Cayir et al. [15] compared vitamin D serum levels in 84 children with recurrent OM to those in 108 healthy children. They observed a statistically significant association between the two groups. Moreover, they also found that there is a decreasing OM recurrence on providing supplementary treatment with vitamin D. They also demonstrated that vitamin D deficiency could be a risk factor for upper respiratory tract infections, including OM. Marchisio et al. [13] conducted a randomized control trial of 116 children with AOM. They administered 1000 IU/day vitamin D supplements to 58 children; the other participants were administered a placebo. They found that children who received vitamin D supplementation had lower AOM rates. Additionally, the risk of AOM was significantly lower in participants with serum vitamin D levels > 30 ng/mL. Walker et al. [22] conducted a case-control study to investigate the relationship between vitamin D and OM. Their findings showed significant associations between vitamin D deficiency and several respiratory diseases, including otitis media with effusion (COME) (P = 0.01).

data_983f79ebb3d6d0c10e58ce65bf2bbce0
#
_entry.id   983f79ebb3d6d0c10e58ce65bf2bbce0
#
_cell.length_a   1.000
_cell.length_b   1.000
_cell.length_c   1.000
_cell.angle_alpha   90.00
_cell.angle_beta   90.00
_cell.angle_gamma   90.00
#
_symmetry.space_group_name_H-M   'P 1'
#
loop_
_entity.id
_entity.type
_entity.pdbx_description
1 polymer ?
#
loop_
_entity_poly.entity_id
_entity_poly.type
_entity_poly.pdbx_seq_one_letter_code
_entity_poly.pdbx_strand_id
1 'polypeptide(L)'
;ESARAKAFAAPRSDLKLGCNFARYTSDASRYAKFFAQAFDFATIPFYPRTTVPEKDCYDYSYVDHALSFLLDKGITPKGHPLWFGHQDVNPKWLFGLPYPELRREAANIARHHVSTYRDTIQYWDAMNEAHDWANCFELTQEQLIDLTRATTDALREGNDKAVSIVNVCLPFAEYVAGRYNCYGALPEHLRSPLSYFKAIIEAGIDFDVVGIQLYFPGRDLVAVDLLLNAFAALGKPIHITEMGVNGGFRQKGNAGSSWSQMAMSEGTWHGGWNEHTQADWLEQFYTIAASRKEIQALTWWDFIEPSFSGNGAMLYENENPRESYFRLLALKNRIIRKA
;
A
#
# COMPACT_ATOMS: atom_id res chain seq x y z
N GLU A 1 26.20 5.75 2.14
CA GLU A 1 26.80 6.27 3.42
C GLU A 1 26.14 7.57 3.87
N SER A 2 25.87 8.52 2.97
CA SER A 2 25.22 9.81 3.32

Abu-Elnasr et al. [18] conducted a case-control study to assess vitamin D serum levels in 40 children with recurrent OM compared to 40 healthy children. They observed a statistically significant association between the two groups. They administered 50,000 IU oral vitamin D weekly for 3 months to 17 children, while 18 children received a placebo. They observed significantly lower serum levels of 25 (OH) vitamin D in the supplementation group compared to those in the control group (P < 0.05). Low vitamin D levels increased the odds of OME occurrence by two times. Park et al. [24] assessed the vitamin D serum level in 16,063 participants aged > 20 years; the weighted prevalence of COM was 3.8%. High levels of vitamin D were associated with the development of COM, and this association was significant (P < 0.01).

In contrast, a case-control study conducted by Elemraid et al. [21] identified CSOM as a critical health condition among Yemeni children and recorded higher plasma vitamin D levels among patients with COM compared to those in the controls. They also found that children with vitamin D deficiency had a longer duration of infection. However, this relationship dissipated after adjusting for age. Generally, this high prevalence of vitamin D deficiency was probably due to its therapeutic or nutritional origin [24]. Alternatively, dark skin of children in the study population requires needs more prolonged exposure for sunlight penetration into the skin, which is a factor associated with increased risk of vitamin D deficiency [27].